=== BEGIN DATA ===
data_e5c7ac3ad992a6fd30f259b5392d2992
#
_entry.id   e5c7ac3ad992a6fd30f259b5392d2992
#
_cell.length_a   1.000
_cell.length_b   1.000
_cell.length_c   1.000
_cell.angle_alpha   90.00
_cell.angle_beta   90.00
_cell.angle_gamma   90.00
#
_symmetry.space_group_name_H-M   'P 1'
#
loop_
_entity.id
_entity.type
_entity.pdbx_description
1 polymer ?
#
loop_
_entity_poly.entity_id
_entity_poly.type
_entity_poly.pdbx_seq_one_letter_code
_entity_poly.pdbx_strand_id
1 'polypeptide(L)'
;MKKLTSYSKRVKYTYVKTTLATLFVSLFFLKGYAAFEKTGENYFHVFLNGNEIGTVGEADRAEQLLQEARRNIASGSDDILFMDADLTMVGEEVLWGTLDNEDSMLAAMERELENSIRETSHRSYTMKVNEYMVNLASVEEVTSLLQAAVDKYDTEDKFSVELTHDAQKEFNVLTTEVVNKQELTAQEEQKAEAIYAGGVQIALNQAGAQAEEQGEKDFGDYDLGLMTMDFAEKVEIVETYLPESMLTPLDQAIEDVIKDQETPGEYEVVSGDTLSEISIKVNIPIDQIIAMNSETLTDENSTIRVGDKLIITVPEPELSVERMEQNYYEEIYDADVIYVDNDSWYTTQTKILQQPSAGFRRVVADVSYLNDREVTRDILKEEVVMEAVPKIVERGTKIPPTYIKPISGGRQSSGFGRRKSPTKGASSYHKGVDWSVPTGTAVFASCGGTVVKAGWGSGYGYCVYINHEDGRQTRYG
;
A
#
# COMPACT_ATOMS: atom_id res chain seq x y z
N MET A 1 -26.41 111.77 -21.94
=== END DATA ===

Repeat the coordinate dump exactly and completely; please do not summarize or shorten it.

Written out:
data_e5c7ac3ad992a6fd30f259b5392d2992
#
_entry.id   e5c7ac3ad992a6fd30f259b5392d2992
#
_cell.length_a   1.000
_cell.length_b   1.000
_cell.length_c   1.000
_cell.angle_alpha   90.00
_cell.angle_beta   90.00
_cell.angle_gamma   90.00
#
_symmetry.space_group_name_H-M   'P 1'
#
loop_
_entity.id
_entity.type
_entity.pdbx_description
1 polymer ?
#
loop_
_entity_poly.entity_id
_entity_poly.type
_entity_poly.pdbx_seq_one_letter_code
_entity_poly.pdbx_strand_id
1 'polypeptide(L)'
;MKKLTSYSKRVKYTYVKTTLATLFVSLFFLKGYAAFEKTGENYFHVFLNGNEIGTVGEADRAEQLLQEARRNIASGSDDILFMDADLTMVGEEVLWGTLDNEDSMLAAMERELENSIRETSHRSYTMKVNEYMVNLASVEEVTSLLQAAVDKYDTEDKFSVELTHDAQKEFNVLTTEVVNKQELTAQEEQKAEAIYAGGVQIALNQAGAQAEEQGEKDFGDYDLGLMTMDFAEKVEIVETYLPESMLTPLDQAIEDVIKDQETPGEYEVVSGDTLSEISIKVNIPIDQIIAMNSETLTDENSTIRVGDKLIITVPEPELSVERMEQNYYEEIYDADVIYVDNDSWYTTQTKILQQPSAGFRRVVADVSYLNDREVTRDILKEEVVMEAVPKIVERGTKIPPTYIKPISGGRQSSGFGRRKSPTKGASSYHKGVDWSVPTGTAVFASCGGTVVKAGWGSGYGYCVYINHEDGRQTRYG
;
A
#
# COMPACT_ATOMS: atom_id res chain seq x y z
N MET A 1 -26.41 111.77 -21.94